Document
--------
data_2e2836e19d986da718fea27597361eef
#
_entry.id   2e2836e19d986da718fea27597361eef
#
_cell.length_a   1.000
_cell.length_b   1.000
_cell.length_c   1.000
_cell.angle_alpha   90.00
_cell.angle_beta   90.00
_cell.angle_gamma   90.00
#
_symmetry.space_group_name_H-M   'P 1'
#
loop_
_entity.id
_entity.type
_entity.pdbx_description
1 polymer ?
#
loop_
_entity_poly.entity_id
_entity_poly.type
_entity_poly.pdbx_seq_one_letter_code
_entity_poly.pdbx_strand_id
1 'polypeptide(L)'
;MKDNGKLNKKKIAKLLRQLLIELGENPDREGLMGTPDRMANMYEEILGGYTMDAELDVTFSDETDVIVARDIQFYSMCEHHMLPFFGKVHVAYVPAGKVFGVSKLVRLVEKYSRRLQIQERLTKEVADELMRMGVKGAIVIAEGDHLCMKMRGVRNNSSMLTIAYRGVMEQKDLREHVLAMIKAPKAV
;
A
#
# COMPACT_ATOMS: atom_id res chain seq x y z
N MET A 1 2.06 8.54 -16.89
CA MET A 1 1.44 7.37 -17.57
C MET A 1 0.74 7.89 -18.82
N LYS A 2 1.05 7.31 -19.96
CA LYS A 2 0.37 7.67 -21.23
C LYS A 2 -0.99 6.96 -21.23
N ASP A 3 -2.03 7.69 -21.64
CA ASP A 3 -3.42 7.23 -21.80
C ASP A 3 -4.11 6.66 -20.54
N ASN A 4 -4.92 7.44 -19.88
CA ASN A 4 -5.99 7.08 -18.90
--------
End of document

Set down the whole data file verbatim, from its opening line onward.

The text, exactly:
data_2e2836e19d986da718fea27597361eef
#
_entry.id   2e2836e19d986da718fea27597361eef
#
_cell.length_a   1.000
_cell.length_b   1.000
_cell.length_c   1.000
_cell.angle_alpha   90.00
_cell.angle_beta   90.00
_cell.angle_gamma   90.00
#
_symmetry.space_group_name_H-M   'P 1'
#
loop_
_entity.id
_entity.type
_entity.pdbx_description
1 polymer ?
#
loop_
_entity_poly.entity_id
_entity_poly.type
_entity_poly.pdbx_seq_one_letter_code
_entity_poly.pdbx_strand_id
1 'polypeptide(L)'
;MKDNGKLNKKKIAKLLRQLLIELGENPDREGLMGTPDRMANMYEEILGGYTMDAELDVTFSDETDVIVARDIQFYSMCEHHMLPFFGKVHVAYVPAGKVFGVSKLVRLVEKYSRRLQIQERLTKEVADELMRMGVKGAIVIAEGDHLCMKMRGVRNNSSMLTIAYRGVMEQKDLREHVLAMIKAPKAV
;
A
#
# COMPACT_ATOMS: atom_id res chain seq x y z
N MET A 1 2.06 8.54 -16.89
CA MET A 1 1.44 7.37 -17.57
C MET A 1 0.74 7.89 -18.82
N LYS A 2 1.05 7.31 -19.96
CA LYS A 2 0.37 7.67 -21.23
C LYS A 2 -0.99 6.96 -21.23
N ASP A 3 -2.03 7.69 -21.64
CA ASP A 3 -3.42 7.23 -21.80
C ASP A 3 -4.11 6.66 -20.54
N ASN A 4 -4.92 7.44 -19.88
CA ASN A 4 -5.99 7.08 -18.90